It wasn’t long before we considered that we may have asked the question in a way that only gave us part of the answer. The cost of solving what we assumed the problem to be, based on the question we asked, was too high not to go back and ask the question differently. And, when we did, we discovered that what our customers hated the most about halftime had absolutely nothing to do with the entertainment value. Fans actually liked having a break between the two halves of football action. What they hated were the incredibly long lines at the concessions and the bathrooms that characterized the halftime experience. That’s when everyone left their seats to go to the concourse for one or both refreshing activities. We could have spent millions of dollars addressing a symptom that solved the wrong problem.
How does this lesson apply to commercial real estate managers and their tenant companies as we hope to more fully emerge from remote working during the pandemic? It may not be enough to simply find out if tenant-employees are ready to return to the office full-time, part-time, or not at all. The more important questions may be why they feel the way they do, especially if they prefer not to come to the common workplace. Decisions on how tenant-employees will be expected to return to the office, and how often, might be different if their preferences are based simply on cost and convenience, as opposed to other more challenging reasons. Anxiety about returning to the office based on health and safety concerns requires a response that is proactive and visible to reduce those concerns. Adding desirable lifestyle amenities, programming, and conveniences to the workplace that tenant-employees want can mitigate the loss of the options and freedom that remote working can offer and can make it worth the cost and hassle of commuting. Delivering a better physical and digital tenant experience is dependent on knowing which problems you are trying to solve. Asking the right questions to identify not only attitudes and opinions, but also the motivations, beliefs, and emotions behind those perspectives will help to ensure the best, most effective responses as we rebuild and re-energize our tenant communities.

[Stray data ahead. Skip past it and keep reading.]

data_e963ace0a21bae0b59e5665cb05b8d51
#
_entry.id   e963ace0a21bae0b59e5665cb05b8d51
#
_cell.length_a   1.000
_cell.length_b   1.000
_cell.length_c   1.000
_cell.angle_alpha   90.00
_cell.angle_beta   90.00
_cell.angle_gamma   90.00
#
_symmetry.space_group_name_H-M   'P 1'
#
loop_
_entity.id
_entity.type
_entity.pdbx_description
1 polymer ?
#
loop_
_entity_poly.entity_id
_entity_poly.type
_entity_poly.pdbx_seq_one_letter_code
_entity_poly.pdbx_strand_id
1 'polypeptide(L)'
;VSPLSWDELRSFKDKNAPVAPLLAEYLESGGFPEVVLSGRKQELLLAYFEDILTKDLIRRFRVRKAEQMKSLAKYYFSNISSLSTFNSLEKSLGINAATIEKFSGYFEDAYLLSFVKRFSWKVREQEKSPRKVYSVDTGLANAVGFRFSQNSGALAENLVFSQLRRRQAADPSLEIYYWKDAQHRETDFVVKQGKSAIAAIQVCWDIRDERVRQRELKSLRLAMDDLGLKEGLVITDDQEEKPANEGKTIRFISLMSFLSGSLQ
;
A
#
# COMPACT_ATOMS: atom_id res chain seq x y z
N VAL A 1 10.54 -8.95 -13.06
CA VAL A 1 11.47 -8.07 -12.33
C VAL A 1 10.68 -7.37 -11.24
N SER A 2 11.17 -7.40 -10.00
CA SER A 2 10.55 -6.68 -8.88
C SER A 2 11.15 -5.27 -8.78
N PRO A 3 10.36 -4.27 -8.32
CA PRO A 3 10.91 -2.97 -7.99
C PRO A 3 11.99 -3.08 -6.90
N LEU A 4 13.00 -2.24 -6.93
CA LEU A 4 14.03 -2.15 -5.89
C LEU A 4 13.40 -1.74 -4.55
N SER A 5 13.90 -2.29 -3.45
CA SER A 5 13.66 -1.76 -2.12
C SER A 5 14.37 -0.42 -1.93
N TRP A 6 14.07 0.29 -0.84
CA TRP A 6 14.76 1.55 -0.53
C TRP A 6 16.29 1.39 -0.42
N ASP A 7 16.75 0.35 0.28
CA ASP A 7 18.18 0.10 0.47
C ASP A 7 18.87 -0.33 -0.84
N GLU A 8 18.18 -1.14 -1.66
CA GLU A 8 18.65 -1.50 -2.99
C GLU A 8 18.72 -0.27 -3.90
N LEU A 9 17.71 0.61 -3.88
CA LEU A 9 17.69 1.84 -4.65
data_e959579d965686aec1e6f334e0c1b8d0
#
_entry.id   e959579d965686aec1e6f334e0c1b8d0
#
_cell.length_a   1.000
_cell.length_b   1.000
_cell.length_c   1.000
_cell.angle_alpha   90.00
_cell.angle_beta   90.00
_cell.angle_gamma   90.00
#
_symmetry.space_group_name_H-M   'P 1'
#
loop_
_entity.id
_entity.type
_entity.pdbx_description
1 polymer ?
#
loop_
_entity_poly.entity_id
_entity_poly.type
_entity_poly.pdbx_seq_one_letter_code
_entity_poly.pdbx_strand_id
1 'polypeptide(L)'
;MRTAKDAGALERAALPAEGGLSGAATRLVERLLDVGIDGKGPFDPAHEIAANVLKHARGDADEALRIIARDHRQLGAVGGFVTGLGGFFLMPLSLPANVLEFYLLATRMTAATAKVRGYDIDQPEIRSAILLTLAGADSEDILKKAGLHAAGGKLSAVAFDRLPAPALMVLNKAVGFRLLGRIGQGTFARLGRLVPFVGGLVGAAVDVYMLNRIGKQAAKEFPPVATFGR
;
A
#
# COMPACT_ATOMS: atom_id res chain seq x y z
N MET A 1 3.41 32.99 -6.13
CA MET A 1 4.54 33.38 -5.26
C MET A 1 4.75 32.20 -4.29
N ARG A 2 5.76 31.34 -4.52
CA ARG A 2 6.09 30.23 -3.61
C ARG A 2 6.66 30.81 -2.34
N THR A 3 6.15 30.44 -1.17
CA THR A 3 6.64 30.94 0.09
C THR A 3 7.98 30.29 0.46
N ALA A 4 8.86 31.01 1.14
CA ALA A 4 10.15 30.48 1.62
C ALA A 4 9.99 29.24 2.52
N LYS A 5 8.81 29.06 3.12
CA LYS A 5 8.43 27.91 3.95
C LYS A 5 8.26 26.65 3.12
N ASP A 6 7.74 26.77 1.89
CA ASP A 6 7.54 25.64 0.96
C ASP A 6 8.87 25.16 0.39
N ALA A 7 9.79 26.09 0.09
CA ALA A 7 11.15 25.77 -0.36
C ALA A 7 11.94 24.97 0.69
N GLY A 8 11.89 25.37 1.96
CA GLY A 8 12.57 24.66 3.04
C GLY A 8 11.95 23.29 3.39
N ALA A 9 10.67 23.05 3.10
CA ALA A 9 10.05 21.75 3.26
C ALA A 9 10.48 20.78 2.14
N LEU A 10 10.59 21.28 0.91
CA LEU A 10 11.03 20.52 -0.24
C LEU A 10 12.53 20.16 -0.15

Frank Supovitz, an award-winning experience designer, producer, event organizer, and author, has played a leading role in the success of such world-class properties as the Super Bowl, the Indy 500, and the South Street Seaport in New York City. A respected global thought-leader in sports, entertainment, and facilities management, he brings more than three decades of expertise to the HqO Team as a senior consultant for Tenant Experience. Contact HqO to put our Tenant Experience team to work for you.